Steve Hassan, another Cult expert created the BITE Model to describe the specific methods that cults use to recruit and maintain control over people. Below are the criteria we regard as Alsana-Castlewood tactics based on our own experience and the reports of numerous former Alsana/Castlewood/Mark Schwartz patients. The full list is published here: https://www.proquest.com/docview/2476570146/


Behavior Control

  1. Regulate an individual’s physical reality

  2. Dictate where, how, and with whom the member lives and associates or isolates

  3. Regulate diet

  4. Financial exploitation, manipulation, or dependence

  5. Restrict leisure, entertainment, vacation time

  6. Major time spent with group indoctrination and rituals and/or self indoctrination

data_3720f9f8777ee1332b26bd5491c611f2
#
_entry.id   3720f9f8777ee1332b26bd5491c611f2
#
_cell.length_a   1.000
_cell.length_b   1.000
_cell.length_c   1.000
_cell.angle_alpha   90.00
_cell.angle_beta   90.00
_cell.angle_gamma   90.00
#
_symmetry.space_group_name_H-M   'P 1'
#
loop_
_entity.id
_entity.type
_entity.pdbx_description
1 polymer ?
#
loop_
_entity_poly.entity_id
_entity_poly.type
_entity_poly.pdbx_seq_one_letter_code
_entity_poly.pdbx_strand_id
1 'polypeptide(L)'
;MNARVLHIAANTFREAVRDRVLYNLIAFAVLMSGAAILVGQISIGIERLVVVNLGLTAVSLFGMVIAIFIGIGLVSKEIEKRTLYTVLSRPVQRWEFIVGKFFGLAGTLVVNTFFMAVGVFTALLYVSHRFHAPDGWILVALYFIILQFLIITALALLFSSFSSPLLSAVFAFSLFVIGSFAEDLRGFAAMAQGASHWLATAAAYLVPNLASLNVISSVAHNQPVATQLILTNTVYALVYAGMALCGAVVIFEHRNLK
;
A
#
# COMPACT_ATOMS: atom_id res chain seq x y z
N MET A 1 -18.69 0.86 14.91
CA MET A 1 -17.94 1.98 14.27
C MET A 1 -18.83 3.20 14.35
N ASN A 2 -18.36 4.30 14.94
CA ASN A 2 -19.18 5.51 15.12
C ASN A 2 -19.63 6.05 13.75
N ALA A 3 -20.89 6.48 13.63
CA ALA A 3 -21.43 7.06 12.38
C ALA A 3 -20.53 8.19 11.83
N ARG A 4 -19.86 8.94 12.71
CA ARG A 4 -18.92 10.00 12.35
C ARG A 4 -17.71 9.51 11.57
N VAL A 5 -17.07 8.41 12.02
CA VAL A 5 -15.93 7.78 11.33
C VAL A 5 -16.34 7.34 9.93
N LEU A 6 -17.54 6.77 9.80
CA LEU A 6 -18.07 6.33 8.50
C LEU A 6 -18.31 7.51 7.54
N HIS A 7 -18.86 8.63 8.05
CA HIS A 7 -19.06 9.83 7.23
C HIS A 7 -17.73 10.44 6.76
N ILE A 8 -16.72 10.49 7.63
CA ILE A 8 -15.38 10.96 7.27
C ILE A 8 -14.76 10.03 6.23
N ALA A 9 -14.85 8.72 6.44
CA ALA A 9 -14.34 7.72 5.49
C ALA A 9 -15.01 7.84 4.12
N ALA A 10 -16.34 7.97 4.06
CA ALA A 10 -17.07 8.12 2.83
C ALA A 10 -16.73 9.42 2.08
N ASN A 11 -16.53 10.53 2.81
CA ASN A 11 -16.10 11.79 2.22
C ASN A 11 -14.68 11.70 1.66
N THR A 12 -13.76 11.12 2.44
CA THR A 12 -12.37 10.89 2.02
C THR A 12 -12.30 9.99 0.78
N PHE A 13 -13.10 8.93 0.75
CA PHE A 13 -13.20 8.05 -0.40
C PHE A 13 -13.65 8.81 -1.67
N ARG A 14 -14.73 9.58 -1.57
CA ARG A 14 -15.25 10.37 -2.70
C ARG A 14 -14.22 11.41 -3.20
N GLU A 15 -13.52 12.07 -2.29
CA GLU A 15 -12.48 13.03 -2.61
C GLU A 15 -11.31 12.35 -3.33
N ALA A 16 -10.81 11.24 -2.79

7. Permission required for major decision

  8. Rewards are used to modify behaviors, both positive and negative.

  9. Discourage individualism, encourage group-think

  10. Impose rigid rules and regulations

  11. Instill dependency and obedience

  12. Separation from families

Thought Control

  1. Require members to internalize the group’s doctrine as truth a. Adopting the group’s ‘map of reality’ as reality b. Decide between good vs. evil c. Organize people into us vs. them (insiders vs. outsiders)

  2. Change person’s identity

  3. Use of loaded language and clichés which constrict knowledge, stop critical thoughts, and reduce complexities into platitudinous buzz words

  4. Hypnotic techniques are used to alter mental states, undermine critical thinking, and even to age regress the member

  5. Memories are manipulated, and false memories are created

  6. Rejection of rational analysis, critical thinking, constructive criticism

  7. Forbid critical questions about leader, doctrine, or policy allowed

  8. Labeling alternative belief systems as illegitimate, evil, or not useful